Washington Construction Bonds

At Surety Bonds Agent, we offer a full range of surety bonds nationwide through an extended carrier network. Continue below to learn more about Washington construction bonds. If you have additional questions or want to explore bonding solutions for your business, speak with one of our knowledgeable surety bond experts.

What Is a Washington Construction Bond?

All Washington construction bonds serve the same basic purpose. They provide protection for project owners and the public against the negative financial impact of regulatory or contractual violations by contractors. The contractor (referred to as the bond’s “principal”) is legally obligated to pay valid claims for monetary damages incurred by the project owner (known as the bond’s “obligee”) or other injured party.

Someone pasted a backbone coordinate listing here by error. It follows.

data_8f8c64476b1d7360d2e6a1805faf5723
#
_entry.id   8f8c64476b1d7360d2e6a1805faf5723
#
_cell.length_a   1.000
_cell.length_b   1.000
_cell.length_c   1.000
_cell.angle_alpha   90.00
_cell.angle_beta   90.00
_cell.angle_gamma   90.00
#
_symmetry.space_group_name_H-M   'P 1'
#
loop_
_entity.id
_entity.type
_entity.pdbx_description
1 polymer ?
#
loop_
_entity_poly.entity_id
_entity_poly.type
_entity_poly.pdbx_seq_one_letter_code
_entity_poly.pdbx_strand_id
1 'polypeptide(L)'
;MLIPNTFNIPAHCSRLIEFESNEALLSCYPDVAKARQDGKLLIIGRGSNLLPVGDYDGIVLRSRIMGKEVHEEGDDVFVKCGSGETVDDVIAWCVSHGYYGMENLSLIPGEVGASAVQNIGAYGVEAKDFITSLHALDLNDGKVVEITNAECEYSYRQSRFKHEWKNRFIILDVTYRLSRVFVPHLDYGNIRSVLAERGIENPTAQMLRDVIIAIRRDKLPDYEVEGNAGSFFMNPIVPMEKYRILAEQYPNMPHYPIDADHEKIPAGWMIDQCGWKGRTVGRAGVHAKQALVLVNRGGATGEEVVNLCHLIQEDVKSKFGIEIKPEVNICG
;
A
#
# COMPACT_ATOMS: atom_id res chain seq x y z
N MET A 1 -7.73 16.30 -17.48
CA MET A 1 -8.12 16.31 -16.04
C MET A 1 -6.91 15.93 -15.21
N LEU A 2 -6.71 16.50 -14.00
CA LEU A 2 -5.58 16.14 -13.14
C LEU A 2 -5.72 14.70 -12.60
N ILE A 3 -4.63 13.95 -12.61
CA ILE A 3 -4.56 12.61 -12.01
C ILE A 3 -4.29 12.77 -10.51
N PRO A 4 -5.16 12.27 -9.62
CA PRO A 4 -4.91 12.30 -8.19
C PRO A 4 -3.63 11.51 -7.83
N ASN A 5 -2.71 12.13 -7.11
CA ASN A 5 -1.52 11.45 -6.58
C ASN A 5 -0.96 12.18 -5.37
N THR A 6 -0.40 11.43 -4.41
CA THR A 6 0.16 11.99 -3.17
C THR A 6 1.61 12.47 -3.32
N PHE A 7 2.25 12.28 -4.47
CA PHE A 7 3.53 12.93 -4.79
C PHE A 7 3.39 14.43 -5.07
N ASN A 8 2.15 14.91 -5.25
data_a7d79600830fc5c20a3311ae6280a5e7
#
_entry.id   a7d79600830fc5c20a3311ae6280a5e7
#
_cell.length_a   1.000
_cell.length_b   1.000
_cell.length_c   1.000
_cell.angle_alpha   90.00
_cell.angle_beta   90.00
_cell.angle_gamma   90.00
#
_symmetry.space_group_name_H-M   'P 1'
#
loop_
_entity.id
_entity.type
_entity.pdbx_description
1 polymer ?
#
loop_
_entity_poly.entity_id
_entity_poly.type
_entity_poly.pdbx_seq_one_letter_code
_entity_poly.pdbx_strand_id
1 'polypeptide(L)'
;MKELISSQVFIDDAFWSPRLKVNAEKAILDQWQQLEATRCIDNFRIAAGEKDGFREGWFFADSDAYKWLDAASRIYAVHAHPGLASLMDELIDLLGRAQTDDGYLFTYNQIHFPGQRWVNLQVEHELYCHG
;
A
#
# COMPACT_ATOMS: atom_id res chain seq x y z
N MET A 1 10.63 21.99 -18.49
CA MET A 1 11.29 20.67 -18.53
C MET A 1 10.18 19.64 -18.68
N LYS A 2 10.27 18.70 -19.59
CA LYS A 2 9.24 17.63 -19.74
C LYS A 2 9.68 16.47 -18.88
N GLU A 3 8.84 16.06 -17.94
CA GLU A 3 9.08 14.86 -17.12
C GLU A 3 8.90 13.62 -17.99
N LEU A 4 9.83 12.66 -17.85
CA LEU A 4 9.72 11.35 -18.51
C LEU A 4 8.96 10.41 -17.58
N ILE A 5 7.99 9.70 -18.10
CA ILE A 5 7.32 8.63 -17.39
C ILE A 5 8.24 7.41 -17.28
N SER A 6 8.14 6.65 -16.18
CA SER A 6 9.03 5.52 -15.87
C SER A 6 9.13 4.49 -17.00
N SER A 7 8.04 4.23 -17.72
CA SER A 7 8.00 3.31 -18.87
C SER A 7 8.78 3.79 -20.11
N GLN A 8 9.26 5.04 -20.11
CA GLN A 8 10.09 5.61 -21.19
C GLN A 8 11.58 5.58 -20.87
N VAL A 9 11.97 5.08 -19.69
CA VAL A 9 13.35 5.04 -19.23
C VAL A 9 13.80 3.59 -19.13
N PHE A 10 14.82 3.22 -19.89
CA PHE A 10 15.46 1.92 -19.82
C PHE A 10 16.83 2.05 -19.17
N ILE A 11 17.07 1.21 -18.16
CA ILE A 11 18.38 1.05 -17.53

What Types of Washington Construction Bonds May Be Needed?

Washington requires all contractors operating in the state to be registered and bonded. Registration requires the purchase of a contractor license bond.

Washington’s “Little Miller Act” requires performance bonds and payment bonds from contractors working on state-funded construction projects valued in excess of $35,000. And bid bonds may be required in competitive bidding situations. Some local jurisdictions and private project owners may be subject to bid, performance, and payment bond requirements. Washington contractors may also have to purchase other construction bonds, which could include:

  • Maintenance bonds
  • Subdivision/site improvement bonds
  • Supply bonds
  • Solar decommissioning bonds
  • Right of Way bonds
  • Contractor license bonds

How Does a Washington Construction Bond Work?

The third party to a Washington construction bond is the “surety,” the bond’s guarantor. Although the principal is legally obligated to pay valid claims, the surety guarantees that they will be paid. In fact, the surety will extend credit for the purpose of paying claims, if that becomes necessary.